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9462: Architects leave room for culture (fwd)

From: leonie hermantin <lhermantin@hotmail.com>

Architects leave room for culture

By Paula F. Niņo
Miami News Service

November 4, 2001

Before launching a contest to solicit designs for a new housing project in 
Little Haiti, a neighborhood association asked residents for input.

On the wish list were fruit trees in landscaping, lots of storage room and a 
large back yard for outdoor activities, said Jacques St. Louis, director of 
Housing Consultation at the Little Haiti Housing Association.

But topping the list was a request that was both practical and cultural, he 
said: The kitchen was not to be next to the dining room.

In Haiti, many homes have a separate area where cooking can be done with 
charcoal or wood, sometimes in a cement oven, sometimes outside. 
Middle-class and more affluent families will also have a modern kitchen, 
though poorer families may not.

Even a modern kitchen is kept distinctly separate from the dining room, so 
homes offering kitchen-dining room combinations could be cultural turnoffs, 
St. Louis said.

With those concepts in mind, architects submitted a total of 40 entries in 
the housing association's first international architectural design 
competition, which ended Sept. 21.

Architects were asked to create an innovative design flexible enough to be 
built on 23 long, narrow or shallow lots donated by the city of Miami, said 
Nathaniel Belcher, an assistant professor at the Florida International 
University School of Architecture, which co-sponsored the competition.

The sites, all on empty lots, are scattered throughout the Little Haiti 
area, which is bordered by Northeast 86th Street to the north, Interstate 
195 on the south, I-95 on the west and Biscayne Boulevard on the east.

Competition requirements called for three- or four-bedroom models that would 
cost less than $80,000 or $65 per square foot. In addition, the designs had 
to meet the cultural needs of Little Haiti residents.

"Haitian culture is very family-centered, and the home is a stage for that 
image," said Ramon Santos, part of the first-prize winning team. "You just 
don't look at your house as an investment that you're going to sell in two 

The first-place entry along with 12 other winning designs is on exhibit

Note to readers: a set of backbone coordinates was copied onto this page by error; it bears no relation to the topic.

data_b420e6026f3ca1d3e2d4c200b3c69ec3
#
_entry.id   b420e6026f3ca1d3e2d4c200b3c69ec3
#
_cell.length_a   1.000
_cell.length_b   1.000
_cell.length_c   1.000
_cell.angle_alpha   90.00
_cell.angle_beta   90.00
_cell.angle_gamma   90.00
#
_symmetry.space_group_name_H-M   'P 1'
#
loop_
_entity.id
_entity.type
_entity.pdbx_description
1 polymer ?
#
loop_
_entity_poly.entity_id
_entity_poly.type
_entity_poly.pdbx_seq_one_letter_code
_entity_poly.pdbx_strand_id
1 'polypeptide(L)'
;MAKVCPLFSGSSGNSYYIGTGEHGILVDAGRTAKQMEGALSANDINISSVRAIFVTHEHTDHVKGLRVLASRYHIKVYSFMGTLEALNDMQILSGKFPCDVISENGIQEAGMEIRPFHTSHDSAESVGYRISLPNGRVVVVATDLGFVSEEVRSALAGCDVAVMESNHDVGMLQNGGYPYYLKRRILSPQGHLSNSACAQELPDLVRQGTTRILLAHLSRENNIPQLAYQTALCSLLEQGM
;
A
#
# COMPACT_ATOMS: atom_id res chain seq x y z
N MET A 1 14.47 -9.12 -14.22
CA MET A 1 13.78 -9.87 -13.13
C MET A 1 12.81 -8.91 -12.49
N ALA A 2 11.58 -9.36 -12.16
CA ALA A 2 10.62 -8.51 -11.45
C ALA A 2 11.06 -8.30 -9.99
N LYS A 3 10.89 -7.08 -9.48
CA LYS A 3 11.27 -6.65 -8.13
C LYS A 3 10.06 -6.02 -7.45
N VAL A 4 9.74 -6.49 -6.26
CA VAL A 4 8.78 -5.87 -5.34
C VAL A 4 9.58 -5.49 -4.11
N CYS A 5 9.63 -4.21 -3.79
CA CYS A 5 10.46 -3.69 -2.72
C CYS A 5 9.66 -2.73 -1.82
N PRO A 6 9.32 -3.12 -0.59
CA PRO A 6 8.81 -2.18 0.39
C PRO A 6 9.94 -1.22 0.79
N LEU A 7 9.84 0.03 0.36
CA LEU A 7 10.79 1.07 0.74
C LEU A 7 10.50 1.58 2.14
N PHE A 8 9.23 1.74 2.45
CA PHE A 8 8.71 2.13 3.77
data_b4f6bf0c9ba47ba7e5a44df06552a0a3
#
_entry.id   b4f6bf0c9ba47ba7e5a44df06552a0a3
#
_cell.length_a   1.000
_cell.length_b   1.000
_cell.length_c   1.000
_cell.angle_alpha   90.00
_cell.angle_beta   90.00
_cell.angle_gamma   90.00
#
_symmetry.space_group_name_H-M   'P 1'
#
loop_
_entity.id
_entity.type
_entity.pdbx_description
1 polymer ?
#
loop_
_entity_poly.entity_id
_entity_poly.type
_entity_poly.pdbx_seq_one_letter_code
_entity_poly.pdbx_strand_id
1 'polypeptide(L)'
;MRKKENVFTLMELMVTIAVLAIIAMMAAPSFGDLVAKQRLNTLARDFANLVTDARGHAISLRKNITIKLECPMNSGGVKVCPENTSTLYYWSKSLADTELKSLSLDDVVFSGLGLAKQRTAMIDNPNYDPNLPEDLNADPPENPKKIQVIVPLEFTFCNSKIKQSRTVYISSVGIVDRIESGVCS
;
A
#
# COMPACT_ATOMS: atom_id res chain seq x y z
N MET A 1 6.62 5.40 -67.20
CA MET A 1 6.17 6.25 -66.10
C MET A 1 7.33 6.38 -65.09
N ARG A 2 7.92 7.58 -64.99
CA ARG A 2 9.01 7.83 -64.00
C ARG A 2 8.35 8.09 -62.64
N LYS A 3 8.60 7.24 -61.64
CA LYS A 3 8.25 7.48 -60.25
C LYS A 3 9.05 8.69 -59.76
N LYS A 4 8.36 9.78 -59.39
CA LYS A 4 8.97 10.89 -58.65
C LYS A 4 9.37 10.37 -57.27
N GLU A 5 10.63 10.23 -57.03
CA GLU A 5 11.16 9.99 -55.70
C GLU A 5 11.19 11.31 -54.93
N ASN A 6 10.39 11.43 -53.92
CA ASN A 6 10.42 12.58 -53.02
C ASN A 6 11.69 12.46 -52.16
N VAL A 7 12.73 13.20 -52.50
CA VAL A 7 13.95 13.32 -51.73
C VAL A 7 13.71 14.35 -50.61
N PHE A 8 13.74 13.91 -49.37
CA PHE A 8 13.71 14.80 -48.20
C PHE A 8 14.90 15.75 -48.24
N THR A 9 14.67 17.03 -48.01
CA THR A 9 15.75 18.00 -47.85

through Nov. 25 at the Museum of Contemporary Art in North Miami. The 
exhibit is titled "Scattered Houses."

Santos, from Alexandria, Va., and Ruben Santos, of San Francisco, have been 
friends since 1991 and submitted a design that features a long, narrow house 
with a front porch facing the street. All of the rooms in the house are one 
side of the lot, which creates an enclosed yard. The dining room and kitchen 
are separated.

To meet cultural requirements, the team did a little research. Ruben Santos 
examined images of Haitian architecture and Ramon Santos spoke to people who 
had lived in Haiti.

Cultural preservation is a new approach for the Little Haiti Housing 
Association, said Sam Diller, the association's deputy director. Before the 
project, most of the work that had been done in the area revolved around 
electrical and plumbing upgrades and bringing everything up to code, he 

The housing association has sold about 60 remodeled homes to date, Diller 
said. With the association's help, families with a $13,000 to $14,000 
household income can qualify for affordable housing.

Leomene Pierre is one of the Little Haiti residents who has benefited.

"Before, I used to live with three children in one bedroom, so this has 
really helped," said Pierre, who has owned a three-bedroom house since 1994 
and is an LHHA staff member.

Part of the association's mission, Diller added, is to provide affordable 
housing and to move people from rental to home ownership.

"When you have a tenant population, there is no vested interest in seeing 
the community improve," Diller said. Little Haiti is 75 percent renter 
occupied, he added.

The association won't build a house until it has been purchased, and has 
begun marketing the scattered houses to prospective homeowners. Residents 
interested in purchasing a home must meet requirements and then go through a 
six-week Home Ownership Training course taught in Creole. Future homeowners 
are taught about mortgages, good credit and home maintenance.

Groundbreaking for the new homes is scheduled for January. The idea is to 
build the houses in phases, said Diller, building approximately seven houses 
each year.

The association is working with Belcher to develop the Reclamation Community 
Garden, a partnership between Belcher, the association and Operation Green 
Leaves Inc., a nonprofit organization whose mission is to foster 
environmental awareness.

The community garden would allow residents to grow their own food and to 
hold educational environmental programs, Belcher said.

The Intel Corp. also has selected the association to sponsor a computer 
clubhouse in the community.

"Some other organizations just do housing," Diller said. "We like to think 
that we fully grasp the whole concept of community development."

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